Archives for February 2018

Happy Imbolc!

1st and 2nd February marks the Celtic festival of Imbolc (pronounced Imolc), an honouring of the first stirrings of new life. Outside, trees are beginning to bud, the snowdrops and crocuses are blooming and the birds are definitely getting flirty!

Imbolc means ‘in the belly’, referring to sheep who are pregnant at this time as well as the fertility of the Earth herself. Another name for this festival is Oimelc which means ‘ewe’s milk’ which was an important supplement to our early ancestor’s diet.

Central to the festival is Brighid, the Celtic triple goddess. In early times she was represented in three parts: one would hold a baby, another a sheaf of grain and a third a scroll to represent knowledge. This has been replaced by the modern triplicity of maiden, mother and crone; crone being linked to the word crown and meaning wise woman.

At one time, Brighid was worshipped all across Britain and Ireland and was the particular goddess of the Brigantes tribe in Northern England. Today she is still associated with wells and springs such as Bride’s Well in Glastonbury. She is also the same goddess as Brigantia after whom Britain was named – Britannia was the Roman version of her name.

With the coming of Christianity Brighid became demoted to St Brigid/Brigit, her associations making her the midwife of Christ. Her holy day of Imbolc was then transformed into Candlemas, a remaining vestige of her fire worship. However, solar wheels made of straw or willow and wool, otherwise known as Brighid’s crosses, are still popular protection and blessing in Ireland and across Celtic borders. Corn dollies are also sometimes made and dressed to represent a ‘bride’ and encourage fertility and virility of body or mind.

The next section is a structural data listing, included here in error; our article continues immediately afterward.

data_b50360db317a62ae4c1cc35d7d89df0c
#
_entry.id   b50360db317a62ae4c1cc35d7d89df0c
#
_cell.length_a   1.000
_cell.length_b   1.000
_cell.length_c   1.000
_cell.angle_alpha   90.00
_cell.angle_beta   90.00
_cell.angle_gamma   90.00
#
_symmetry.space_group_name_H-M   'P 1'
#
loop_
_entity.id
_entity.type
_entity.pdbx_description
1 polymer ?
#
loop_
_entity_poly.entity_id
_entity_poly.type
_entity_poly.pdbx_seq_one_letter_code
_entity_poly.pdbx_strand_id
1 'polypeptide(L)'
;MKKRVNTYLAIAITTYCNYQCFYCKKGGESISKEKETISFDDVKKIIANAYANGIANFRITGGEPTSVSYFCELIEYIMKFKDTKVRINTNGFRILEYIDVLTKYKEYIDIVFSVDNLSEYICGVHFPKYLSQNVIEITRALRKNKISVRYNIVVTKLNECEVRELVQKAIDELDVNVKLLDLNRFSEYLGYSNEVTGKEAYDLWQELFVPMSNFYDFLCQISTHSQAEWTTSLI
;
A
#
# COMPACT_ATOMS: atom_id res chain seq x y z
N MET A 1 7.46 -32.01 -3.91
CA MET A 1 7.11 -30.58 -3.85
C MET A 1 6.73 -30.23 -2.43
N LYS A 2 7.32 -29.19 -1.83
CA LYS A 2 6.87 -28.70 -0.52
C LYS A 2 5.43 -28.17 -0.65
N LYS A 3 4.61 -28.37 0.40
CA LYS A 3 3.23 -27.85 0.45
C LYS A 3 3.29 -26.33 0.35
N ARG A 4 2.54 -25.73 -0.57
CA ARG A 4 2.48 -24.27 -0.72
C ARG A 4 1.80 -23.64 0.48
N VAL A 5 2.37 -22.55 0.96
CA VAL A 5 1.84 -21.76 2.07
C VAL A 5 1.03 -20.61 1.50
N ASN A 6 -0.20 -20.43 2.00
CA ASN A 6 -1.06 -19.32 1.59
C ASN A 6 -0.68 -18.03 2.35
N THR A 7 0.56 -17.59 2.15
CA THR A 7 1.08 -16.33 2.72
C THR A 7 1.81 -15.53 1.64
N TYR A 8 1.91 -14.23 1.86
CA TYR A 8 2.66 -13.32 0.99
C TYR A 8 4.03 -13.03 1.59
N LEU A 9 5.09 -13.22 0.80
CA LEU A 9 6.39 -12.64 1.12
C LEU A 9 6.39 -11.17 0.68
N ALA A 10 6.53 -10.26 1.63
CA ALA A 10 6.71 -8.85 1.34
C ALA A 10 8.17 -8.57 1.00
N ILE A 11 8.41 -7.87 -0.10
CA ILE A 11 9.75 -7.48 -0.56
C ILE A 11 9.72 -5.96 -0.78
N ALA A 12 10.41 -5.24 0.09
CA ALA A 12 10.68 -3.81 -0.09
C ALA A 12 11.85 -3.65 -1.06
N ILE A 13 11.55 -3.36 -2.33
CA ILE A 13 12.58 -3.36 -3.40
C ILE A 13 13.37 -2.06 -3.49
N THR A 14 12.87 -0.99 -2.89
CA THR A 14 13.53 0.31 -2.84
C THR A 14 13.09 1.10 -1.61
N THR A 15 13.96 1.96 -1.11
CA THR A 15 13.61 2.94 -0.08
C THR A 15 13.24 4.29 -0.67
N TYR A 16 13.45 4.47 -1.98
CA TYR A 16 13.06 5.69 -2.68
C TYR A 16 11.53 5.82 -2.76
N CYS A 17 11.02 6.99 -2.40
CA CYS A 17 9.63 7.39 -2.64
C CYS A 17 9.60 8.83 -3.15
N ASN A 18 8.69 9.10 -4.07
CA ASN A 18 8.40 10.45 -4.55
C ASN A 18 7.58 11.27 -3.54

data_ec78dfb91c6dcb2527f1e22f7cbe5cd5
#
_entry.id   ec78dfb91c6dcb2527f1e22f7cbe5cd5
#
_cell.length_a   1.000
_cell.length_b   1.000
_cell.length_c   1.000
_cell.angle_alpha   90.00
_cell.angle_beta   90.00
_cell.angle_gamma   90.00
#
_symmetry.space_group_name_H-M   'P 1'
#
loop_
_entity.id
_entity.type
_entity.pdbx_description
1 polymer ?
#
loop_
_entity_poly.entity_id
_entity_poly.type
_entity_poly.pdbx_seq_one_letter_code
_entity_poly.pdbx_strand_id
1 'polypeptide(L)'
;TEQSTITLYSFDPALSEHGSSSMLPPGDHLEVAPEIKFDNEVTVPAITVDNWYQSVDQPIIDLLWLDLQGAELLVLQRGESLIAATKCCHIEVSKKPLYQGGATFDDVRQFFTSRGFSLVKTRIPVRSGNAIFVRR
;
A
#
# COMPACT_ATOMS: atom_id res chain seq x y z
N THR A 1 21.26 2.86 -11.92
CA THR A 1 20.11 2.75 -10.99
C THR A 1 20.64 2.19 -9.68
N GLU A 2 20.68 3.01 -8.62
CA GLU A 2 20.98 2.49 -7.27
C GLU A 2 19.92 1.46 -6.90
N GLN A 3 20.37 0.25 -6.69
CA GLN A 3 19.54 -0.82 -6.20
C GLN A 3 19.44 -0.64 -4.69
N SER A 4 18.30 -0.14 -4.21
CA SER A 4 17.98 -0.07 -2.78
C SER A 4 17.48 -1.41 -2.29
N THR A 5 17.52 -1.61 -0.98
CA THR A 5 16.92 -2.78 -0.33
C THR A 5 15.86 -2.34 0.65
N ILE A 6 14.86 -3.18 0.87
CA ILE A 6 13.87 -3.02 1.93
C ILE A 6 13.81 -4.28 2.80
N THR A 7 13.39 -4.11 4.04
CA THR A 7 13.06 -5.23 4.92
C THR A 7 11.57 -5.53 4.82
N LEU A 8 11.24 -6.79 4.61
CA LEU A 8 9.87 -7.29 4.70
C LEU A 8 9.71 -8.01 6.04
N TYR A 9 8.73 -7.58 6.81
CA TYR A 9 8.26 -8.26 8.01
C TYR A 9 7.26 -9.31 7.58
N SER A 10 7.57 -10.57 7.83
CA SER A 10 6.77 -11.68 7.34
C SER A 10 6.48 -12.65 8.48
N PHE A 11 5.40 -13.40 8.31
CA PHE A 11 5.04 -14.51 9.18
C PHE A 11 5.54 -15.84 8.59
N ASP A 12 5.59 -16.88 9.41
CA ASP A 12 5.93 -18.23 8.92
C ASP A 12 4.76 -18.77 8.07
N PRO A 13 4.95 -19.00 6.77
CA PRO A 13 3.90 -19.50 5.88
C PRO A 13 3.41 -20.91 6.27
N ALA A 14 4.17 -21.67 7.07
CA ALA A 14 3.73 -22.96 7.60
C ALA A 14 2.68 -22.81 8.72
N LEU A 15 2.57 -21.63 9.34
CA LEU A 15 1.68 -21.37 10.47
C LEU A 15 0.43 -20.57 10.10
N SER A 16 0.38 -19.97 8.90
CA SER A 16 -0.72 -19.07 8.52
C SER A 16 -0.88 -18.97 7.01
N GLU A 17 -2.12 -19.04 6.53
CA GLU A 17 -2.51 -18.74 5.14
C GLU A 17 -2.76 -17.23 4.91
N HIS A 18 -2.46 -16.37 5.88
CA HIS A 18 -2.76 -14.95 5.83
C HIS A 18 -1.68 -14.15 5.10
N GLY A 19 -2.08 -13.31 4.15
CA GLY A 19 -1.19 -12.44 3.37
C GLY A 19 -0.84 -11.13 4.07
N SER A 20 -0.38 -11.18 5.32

There are several beautiful and helpful ways to honour Brighid energy, which represents sovereignty both of the nation and of ourselves in the sense of personal power, fertility and the bonds of home, hearth and family. For us in the twenty first century, this might mean honouring the time needed to nourish ourselves with food, rest and knowledge, for example. Try cleansing any negative energy that may have built up in your house over the winter and then lighting a white candle and blessing the flame so that it brings health and protection into your home. It is also lovely to help the birds at this time of year when food can be scare for them. Putting up a bird table filled with fat balls, nuts and seeds can be a glorious way to show gratitude for the food that has lain on our tables over winter and also to welcome in the turning season.

In celebrating Imbolc, we ask for clarity and purity to cleanse ourselves ready for spring. The first shoots will soon bring us encouragement, wisdom and inspiration and show us that we can be reborn whenever we choose. However, do not be too hasty to move ahead. We are still in the quiet of winter rest and this too can be beautiful. Allow yourself sufficient time and space for reflection so that when spring stirs in earnest, you will be ready to walk out into a more active time.


Love Laurelle